Undergraduate Honors Thesis II B: Prose Tales Pt. 1
As I have stated before, it is my belief that all ancient tales are inherently didactic. However, before I fully discuss my thesis, I must first provide some background in Egyptian literature. In the posts that follow, I will enumerate on several examples of each “genre” of Middle Egyptian literature. After all, in order to properly compare these genres, it is necessary to first look at several individual examples of literature that are encompassed by them. First, I consider three stories designated as “prose,” beginning with The Three Tales of Wonder.
As stated earlier the only known copy, Papyrus Westcar, dates from the Hyksos Period (Lichtheim 193:215) — approximately 1620 to 1530 BCE. Much of the beginning of the papyrus is lost, but researchers agree that the story itself is comprised of five sub-stories (Lichtheim 1973:215). However, Lichtheim translates only the three latter ones because the first section is all but completely lost and the second is largely lacunae. She begins with the “Boating Party” of King Snefru, father of the pharaoh Khufu (Lichtheim 1973:216), as told to Khufu by one of his sons, Baufre. King Snefru is quite bored and orders scantily clad women to row him around in a boat. One of the women drops her pendant into the water (Lichtheim 1973:217), but the chief lector-priest is able to call it back from the depths of the lake. Upon completion of this tale by his brother, Prince Hardedef informs King Khufu of the magical prowess of the magician Djedi, a living powerful magician. The Pharaoh directs Prince Hardedef to locate Djedi and invite him to the court (Papyrus Westcar VII 8). After arriving at the palace and demonstrating his magical abilities, Djedi prophesizes the birth of a set of triplets, each destined to become a pharaoh (Papyrus Westcar IX 9- IX 14). The King is upset by this, out of concern for his own family line, but Djedi assures him that it would be “[a]s how I said- first your son, then his son, then one of them” (Papyrus Westcar IX 14). King Khufu then asks about Redjadet, the mother of these triplets, ushering in the third and supposedly final tale: that of the actual birth of the triplets. These children are named as follows: Wsrf (Papyrus Westcar X 9), Ra sAx (or “Sahure”- because it is undoubtedly an honorific transposition – Papyrus Westcar X 17), and Kkw (Papyrus Westcar X 23). These names have been commonly understood to be puns on names of the real pharaohs of Dynasty V. Although their mother, Redjadet, was “suffering herself with her irksome birth” (Papyrus Westcar IX 22), thanks to the gods that were sent to her aid (Papyrus Westcar IX 23), she successfully delivered the three future kings. The miracle of her and her children surviving the difficult birth seems to be the focus of the tale. Since these tales are true, or meant to be perceived as true, Lichtheim classifies The Three Tales of Wonder as prose.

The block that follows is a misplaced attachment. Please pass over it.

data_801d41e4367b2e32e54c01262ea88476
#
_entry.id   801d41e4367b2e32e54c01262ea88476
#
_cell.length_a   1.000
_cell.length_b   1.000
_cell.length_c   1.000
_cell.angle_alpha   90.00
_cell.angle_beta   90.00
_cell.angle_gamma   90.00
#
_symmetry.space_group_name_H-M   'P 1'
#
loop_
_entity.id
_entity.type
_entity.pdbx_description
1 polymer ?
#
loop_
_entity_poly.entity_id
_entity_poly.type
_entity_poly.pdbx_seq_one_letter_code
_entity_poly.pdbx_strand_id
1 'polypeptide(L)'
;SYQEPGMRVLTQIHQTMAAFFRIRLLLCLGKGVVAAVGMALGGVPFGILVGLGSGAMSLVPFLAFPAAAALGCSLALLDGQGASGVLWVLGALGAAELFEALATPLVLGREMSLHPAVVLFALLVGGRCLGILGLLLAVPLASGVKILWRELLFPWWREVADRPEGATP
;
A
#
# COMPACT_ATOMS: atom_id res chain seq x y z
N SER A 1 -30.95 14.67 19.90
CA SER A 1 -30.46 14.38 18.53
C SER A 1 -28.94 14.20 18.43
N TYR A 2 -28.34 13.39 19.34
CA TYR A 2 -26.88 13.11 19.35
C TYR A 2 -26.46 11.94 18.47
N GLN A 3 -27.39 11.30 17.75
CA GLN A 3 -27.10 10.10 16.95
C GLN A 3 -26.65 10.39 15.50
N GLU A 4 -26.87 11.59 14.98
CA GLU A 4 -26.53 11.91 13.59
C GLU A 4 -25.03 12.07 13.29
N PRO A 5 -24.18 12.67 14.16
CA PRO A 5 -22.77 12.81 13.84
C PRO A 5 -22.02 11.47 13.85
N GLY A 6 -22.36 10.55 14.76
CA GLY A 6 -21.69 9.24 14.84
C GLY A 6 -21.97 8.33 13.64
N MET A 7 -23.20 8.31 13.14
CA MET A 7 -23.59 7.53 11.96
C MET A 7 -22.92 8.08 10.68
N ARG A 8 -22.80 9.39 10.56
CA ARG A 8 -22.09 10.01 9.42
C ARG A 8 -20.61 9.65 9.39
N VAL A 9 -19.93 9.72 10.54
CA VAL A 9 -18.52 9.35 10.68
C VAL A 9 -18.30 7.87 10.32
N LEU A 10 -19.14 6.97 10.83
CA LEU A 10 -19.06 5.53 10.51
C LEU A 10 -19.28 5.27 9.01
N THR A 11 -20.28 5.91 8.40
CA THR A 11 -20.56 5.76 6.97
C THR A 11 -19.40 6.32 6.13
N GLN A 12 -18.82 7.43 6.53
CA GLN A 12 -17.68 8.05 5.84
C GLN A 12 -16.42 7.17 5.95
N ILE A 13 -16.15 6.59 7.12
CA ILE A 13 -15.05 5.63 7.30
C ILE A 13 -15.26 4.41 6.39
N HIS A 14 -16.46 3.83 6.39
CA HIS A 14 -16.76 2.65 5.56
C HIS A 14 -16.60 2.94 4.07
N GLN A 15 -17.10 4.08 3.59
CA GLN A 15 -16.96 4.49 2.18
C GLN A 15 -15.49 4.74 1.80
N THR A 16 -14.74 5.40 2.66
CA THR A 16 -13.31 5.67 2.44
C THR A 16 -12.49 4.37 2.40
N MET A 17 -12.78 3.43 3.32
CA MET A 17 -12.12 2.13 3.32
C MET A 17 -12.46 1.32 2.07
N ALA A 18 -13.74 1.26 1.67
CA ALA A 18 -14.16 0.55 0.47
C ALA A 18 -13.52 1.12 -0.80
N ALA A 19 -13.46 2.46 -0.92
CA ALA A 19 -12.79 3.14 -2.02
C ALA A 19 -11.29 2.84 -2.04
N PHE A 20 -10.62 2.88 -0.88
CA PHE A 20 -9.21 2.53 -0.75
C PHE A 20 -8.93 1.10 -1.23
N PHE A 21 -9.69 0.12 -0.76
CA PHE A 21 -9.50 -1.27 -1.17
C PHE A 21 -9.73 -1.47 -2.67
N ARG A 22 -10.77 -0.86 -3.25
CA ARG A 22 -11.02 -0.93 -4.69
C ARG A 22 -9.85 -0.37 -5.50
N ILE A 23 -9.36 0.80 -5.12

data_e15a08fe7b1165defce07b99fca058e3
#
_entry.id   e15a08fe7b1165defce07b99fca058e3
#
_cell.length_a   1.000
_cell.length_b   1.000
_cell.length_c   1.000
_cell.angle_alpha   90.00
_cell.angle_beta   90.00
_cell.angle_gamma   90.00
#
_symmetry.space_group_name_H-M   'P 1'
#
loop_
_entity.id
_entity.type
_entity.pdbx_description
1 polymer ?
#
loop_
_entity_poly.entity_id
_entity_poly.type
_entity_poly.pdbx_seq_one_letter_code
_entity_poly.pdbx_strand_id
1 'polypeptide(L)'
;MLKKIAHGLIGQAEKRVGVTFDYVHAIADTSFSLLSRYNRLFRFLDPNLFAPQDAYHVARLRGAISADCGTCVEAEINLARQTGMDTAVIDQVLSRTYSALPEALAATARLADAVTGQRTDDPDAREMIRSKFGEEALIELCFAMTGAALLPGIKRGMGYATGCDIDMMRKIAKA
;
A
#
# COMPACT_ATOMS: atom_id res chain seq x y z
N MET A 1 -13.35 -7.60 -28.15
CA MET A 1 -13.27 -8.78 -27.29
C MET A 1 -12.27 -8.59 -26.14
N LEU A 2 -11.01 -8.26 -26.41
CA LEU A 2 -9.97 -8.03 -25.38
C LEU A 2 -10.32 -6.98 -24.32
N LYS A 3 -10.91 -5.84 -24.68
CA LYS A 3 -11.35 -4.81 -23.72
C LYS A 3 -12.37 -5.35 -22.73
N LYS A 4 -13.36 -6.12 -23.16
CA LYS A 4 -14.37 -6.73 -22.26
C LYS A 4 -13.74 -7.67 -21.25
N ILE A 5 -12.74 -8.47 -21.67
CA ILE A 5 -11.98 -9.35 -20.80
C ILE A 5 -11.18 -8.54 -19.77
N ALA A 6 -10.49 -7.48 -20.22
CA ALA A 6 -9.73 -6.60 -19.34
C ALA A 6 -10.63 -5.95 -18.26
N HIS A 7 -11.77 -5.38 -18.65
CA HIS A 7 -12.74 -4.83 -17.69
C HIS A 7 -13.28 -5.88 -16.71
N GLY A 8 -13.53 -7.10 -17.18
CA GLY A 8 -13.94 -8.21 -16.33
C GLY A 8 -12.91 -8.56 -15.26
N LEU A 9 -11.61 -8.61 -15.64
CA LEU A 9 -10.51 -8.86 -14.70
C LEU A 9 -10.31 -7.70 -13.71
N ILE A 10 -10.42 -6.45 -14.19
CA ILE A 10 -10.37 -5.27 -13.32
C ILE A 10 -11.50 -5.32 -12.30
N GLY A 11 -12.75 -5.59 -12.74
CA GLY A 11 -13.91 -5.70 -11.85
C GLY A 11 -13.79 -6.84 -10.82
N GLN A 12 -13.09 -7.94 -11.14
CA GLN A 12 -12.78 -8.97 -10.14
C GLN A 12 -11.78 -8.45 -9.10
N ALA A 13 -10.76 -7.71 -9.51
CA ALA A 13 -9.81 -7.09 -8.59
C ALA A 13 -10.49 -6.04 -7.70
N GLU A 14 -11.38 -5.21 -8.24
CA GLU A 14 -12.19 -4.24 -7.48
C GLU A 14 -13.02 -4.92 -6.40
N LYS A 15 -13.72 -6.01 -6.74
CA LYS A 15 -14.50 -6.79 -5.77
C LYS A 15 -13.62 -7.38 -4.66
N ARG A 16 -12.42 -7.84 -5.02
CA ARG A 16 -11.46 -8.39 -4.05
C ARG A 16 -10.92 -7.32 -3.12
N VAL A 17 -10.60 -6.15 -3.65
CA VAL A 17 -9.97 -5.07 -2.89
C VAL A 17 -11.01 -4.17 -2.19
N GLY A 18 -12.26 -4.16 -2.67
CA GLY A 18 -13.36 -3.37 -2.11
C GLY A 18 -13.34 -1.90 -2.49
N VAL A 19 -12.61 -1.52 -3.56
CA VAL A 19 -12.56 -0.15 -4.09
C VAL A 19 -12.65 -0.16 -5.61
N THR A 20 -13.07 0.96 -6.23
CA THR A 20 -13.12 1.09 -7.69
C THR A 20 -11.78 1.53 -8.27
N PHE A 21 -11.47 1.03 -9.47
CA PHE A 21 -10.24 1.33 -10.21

de Buck, A. The Papyrus Westcar. Egyptian Reading Book, 2nd Ed. Leiden: Nederlands Instituut voor het Nabije Oosten. 1963
Lichtheim, Miriam. Ancient Egyptian Literature Vol. I: The Old and Middle Kingdoms. Berkeley and Los Angeles, CA: University of California Press. 1973.
References for Translation:
de Buck, A. The Papyrus Westcar. Egyptian Reading Book, 2nd Ed. Leiden: Nederlands Instituut voor het Nabije Oosten. 1963.
Gardiner, Sir Alan. Egyptian Grammar: Being an Introduction to the Study of Hieroglyphs, Third Edition. Oxford, UK: Griffith Insitute. 1957.
Hoch, James E. Middle Egyptian Grammar. Toronto, Canada: Benben Publications. 1997.
Faulkner, Raymond O. A Concise Dictionary of Middle Egyptian. Oxford: Griffith Institute. 1962.
Shennun, David. English-Egyptian Index of Faulkner’s Concise Dictionary of Middle Egyptian. Malibu, CA: Undena Publications. 1977.